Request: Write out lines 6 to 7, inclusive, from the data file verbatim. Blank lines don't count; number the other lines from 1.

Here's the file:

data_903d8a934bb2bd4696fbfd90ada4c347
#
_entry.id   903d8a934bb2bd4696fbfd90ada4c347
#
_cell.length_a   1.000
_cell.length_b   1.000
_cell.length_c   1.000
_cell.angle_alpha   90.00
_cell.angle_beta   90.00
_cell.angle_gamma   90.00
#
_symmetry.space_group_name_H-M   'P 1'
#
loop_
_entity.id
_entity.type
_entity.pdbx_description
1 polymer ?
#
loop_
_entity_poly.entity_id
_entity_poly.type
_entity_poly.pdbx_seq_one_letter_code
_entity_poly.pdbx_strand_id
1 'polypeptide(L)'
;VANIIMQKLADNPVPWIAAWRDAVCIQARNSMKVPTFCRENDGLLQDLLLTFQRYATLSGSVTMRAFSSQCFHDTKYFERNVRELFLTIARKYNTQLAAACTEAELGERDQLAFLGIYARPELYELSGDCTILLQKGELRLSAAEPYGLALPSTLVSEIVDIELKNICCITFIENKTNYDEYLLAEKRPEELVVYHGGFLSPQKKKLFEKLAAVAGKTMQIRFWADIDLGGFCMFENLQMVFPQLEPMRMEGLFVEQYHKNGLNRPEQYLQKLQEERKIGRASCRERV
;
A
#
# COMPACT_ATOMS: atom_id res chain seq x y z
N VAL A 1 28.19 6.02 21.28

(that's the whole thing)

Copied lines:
_cell.length_b   1.000
_cell.length_c   1.000